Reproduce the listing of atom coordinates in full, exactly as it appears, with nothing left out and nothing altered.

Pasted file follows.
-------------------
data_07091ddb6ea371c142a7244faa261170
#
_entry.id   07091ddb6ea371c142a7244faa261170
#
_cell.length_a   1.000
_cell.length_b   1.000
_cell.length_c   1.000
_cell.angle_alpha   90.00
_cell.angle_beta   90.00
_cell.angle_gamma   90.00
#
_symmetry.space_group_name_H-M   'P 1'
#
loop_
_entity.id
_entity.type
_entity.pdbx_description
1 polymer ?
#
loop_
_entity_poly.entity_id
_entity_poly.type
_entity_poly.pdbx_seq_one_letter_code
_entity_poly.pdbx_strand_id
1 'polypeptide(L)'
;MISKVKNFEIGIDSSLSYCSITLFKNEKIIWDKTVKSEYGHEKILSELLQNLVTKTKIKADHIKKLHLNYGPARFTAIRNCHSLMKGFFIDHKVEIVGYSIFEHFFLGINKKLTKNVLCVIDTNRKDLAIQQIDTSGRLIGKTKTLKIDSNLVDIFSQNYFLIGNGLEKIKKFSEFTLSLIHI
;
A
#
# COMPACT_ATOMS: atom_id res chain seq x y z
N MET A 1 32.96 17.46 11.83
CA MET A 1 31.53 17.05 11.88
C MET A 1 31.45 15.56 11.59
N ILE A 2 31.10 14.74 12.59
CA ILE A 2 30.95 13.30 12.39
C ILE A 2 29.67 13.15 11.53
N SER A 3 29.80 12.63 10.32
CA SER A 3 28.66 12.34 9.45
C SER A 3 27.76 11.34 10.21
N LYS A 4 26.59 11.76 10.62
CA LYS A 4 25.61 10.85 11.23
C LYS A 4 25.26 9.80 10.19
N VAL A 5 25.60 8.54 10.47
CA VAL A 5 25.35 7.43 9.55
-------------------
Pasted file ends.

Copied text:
data_07091ddb6ea371c142a7244faa261170
#
_entry.id   07091ddb6ea371c142a7244faa261170
#
_cell.length_a   1.000
_cell.length_b   1.000
_cell.length_c   1.000
_cell.angle_alpha   90.00
_cell.angle_beta   90.00
_cell.angle_gamma   90.00
#
_symmetry.space_group_name_H-M   'P 1'
#
loop_
_entity.id
_entity.type
_entity.pdbx_description
1 polymer ?
#
loop_
_entity_poly.entity_id
_entity_poly.type
_entity_poly.pdbx_seq_one_letter_code
_entity_poly.pdbx_strand_id
1 'polypeptide(L)'
;MISKVKNFEIGIDSSLSYCSITLFKNEKIIWDKTVKSEYGHEKILSELLQNLVTKTKIKADHIKKLHLNYGPARFTAIRNCHSLMKGFFIDHKVEIVGYSIFEHFFLGINKKLTKNVLCVIDTNRKDLAIQQIDTSGRLIGKTKTLKIDSNLVDIFSQNYFLIGNGLEKIKKFSEFTLSLIHI
;
A
#
# COMPACT_ATOMS: atom_id res chain seq x y z
N MET A 1 32.96 17.46 11.83
CA MET A 1 31.53 17.05 11.88
C MET A 1 31.45 15.56 11.59
N ILE A 2 31.10 14.74 12.59
CA ILE A 2 30.95 13.30 12.39
C ILE A 2 29.67 13.15 11.53
N SER A 3 29.80 12.63 10.32
CA SER A 3 28.66 12.34 9.45
C SER A 3 27.76 11.34 10.21
N LYS A 4 26.59 11.76 10.62
CA LYS A 4 25.61 10.85 11.23
C LYS A 4 25.26 9.80 10.19
N VAL A 5 25.60 8.54 10.47
CA VAL A 5 25.35 7.43 9.55